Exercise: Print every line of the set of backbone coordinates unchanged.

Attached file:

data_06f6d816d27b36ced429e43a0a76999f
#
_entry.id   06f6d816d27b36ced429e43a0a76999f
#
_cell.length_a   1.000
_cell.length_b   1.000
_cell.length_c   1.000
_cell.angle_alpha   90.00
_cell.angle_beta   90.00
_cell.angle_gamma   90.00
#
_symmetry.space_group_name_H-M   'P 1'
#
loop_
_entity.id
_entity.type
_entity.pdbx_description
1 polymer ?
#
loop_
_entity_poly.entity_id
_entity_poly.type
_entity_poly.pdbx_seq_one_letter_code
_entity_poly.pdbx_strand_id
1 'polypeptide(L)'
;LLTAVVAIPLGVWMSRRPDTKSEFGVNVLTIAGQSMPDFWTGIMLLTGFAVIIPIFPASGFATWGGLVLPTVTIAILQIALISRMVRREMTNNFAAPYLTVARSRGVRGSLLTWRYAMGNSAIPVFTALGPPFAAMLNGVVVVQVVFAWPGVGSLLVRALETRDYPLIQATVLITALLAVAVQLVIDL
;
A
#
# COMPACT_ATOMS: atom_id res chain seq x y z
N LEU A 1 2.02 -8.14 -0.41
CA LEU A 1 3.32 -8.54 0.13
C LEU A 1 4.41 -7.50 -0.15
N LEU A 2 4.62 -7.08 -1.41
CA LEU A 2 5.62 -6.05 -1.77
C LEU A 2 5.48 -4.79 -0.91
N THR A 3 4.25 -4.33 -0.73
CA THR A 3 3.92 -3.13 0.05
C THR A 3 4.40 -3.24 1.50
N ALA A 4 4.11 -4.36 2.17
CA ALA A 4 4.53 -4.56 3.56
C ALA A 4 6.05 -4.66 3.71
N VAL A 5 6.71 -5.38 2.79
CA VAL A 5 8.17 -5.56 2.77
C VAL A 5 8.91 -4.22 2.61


data_06f6d816d27b36ced429e43a0a76999f
#
_entry.id   06f6d816d27b36ced429e43a0a76999f
#
_cell.length_a   1.000
_cell.length_b   1.000
_cell.length_c   1.000
_cell.angle_alpha   90.00
_cell.angle_beta   90.00
_cell.angle_gamma   90.00
#
_symmetry.space_group_name_H-M   'P 1'
#
loop_
_entity.id
_entity.type
_entity.pdbx_description
1 polymer ?
#
loop_
_entity_poly.entity_id
_entity_poly.type
_entity_poly.pdbx_seq_one_letter_code
_entity_poly.pdbx_strand_id
1 'polypeptide(L)'
;LLTAVVAIPLGVWMSRRPDTKSEFGVNVLTIAGQSMPDFWTGIMLLTGFAVIIPIFPASGFATWGGLVLPTVTIAILQIALISRMVRREMTNNFAAPYLTVARSRGVRGSLLTWRYAMGNSAIPVFTALGPPFAAMLNGVVVVQVVFAWPGVGSLLVRALETRDYPLIQATVLITALLAVAVQLVIDL
;
A
#
# COMPACT_ATOMS: atom_id res chain seq x y z
N LEU A 1 2.02 -8.14 -0.41
CA LEU A 1 3.32 -8.54 0.13
C LEU A 1 4.41 -7.50 -0.15
N LEU A 2 4.62 -7.08 -1.41
CA LEU A 2 5.62 -6.05 -1.77
C LEU A 2 5.48 -4.79 -0.91
N THR A 3 4.25 -4.33 -0.73
CA THR A 3 3.92 -3.13 0.05
C THR A 3 4.40 -3.24 1.50
N ALA A 4 4.11 -4.36 2.17
CA ALA A 4 4.53 -4.56 3.56
C ALA A 4 6.05 -4.66 3.71
N VAL A 5 6.71 -5.38 2.79
CA VAL A 5 8.17 -5.56 2.77
C VAL A 5 8.91 -4.22 2.61